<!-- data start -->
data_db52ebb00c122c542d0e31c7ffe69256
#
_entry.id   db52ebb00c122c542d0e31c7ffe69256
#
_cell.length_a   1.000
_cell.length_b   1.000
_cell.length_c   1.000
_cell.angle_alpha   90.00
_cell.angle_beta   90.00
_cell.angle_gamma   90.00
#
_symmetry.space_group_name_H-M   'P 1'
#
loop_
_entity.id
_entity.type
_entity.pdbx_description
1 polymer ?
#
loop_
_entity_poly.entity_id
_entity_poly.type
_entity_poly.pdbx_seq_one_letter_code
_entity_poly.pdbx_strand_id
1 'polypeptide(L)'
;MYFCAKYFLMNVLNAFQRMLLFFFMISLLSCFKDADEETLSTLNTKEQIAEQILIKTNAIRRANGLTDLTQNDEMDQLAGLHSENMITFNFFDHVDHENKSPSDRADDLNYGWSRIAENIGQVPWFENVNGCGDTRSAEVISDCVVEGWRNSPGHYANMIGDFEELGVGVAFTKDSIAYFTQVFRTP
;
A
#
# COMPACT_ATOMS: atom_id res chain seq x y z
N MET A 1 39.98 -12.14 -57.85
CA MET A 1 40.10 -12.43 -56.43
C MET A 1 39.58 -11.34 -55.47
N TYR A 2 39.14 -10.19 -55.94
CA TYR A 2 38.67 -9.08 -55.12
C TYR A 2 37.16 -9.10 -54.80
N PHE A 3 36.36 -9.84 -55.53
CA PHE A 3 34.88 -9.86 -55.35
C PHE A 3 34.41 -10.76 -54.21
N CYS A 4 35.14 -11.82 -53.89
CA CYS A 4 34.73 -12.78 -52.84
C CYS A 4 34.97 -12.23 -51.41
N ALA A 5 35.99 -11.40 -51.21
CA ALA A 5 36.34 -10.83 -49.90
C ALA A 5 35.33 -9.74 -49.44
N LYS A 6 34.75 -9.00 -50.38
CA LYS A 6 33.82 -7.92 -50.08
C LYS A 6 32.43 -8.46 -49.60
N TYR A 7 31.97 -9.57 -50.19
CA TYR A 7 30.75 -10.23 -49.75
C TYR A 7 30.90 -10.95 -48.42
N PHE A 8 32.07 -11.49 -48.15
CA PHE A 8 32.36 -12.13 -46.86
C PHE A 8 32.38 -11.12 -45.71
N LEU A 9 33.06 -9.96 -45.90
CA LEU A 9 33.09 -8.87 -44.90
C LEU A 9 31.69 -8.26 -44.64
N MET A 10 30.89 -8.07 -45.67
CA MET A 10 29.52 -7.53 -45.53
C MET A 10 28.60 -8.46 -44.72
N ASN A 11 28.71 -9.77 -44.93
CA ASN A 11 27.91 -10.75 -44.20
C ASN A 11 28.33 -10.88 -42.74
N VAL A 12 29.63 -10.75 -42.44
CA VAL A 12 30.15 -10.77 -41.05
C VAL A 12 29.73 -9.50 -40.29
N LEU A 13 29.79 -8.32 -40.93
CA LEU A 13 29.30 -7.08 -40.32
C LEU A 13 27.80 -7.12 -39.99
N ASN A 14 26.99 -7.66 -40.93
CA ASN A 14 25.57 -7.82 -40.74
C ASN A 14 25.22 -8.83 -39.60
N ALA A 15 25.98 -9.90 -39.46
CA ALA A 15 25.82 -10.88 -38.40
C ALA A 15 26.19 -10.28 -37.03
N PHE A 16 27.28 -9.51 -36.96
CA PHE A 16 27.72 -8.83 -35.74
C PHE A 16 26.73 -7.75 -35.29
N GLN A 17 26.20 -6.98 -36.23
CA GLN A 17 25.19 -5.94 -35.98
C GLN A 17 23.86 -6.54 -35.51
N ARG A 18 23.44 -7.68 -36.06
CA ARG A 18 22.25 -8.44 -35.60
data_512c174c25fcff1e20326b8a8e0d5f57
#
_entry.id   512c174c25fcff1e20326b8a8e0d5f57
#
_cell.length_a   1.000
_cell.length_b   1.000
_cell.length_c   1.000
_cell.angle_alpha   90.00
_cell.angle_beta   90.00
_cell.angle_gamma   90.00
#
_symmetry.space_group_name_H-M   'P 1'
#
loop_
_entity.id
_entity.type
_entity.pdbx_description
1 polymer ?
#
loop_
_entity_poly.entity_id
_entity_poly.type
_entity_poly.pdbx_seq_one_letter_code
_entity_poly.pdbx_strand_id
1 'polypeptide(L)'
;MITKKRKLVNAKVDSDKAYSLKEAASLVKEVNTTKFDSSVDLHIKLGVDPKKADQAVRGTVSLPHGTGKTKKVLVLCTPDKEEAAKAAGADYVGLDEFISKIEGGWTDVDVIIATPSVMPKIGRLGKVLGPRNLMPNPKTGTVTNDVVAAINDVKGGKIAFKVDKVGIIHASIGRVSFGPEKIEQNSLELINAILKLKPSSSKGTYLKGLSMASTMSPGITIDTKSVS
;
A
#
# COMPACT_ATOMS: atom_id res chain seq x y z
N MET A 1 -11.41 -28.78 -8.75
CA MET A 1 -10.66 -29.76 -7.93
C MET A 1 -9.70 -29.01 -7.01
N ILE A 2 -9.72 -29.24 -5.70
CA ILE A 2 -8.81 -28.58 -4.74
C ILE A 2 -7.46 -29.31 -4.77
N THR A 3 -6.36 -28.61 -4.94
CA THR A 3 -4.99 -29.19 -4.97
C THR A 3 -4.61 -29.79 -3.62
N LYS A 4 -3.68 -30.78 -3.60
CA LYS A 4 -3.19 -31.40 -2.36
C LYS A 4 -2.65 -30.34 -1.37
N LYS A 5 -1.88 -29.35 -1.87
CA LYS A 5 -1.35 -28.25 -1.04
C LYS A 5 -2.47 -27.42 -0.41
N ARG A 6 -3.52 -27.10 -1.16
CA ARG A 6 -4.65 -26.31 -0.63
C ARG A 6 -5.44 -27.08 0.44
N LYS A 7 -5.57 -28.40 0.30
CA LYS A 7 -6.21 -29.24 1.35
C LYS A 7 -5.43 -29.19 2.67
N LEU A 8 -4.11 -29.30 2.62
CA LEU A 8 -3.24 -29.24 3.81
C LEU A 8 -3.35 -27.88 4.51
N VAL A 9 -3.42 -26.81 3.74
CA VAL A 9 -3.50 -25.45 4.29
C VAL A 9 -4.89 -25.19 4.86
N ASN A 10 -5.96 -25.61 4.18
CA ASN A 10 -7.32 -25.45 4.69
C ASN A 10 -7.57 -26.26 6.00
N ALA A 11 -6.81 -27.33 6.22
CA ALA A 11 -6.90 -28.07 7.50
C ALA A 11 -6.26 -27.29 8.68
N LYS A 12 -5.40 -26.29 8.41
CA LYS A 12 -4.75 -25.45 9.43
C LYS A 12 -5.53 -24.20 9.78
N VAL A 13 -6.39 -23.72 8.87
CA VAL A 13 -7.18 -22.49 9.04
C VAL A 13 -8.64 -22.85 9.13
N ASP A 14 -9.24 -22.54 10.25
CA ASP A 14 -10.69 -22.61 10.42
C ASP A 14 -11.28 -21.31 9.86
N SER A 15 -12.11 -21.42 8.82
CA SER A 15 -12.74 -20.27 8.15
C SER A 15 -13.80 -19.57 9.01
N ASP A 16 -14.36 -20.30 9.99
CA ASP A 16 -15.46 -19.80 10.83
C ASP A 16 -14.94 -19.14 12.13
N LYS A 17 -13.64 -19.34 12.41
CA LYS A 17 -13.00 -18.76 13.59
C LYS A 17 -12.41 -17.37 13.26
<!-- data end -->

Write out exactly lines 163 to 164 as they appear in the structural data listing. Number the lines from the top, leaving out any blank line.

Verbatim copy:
CA LYS A 17 -13.00 -18.76 13.59
C LYS A 17 -12.41 -17.37 13.26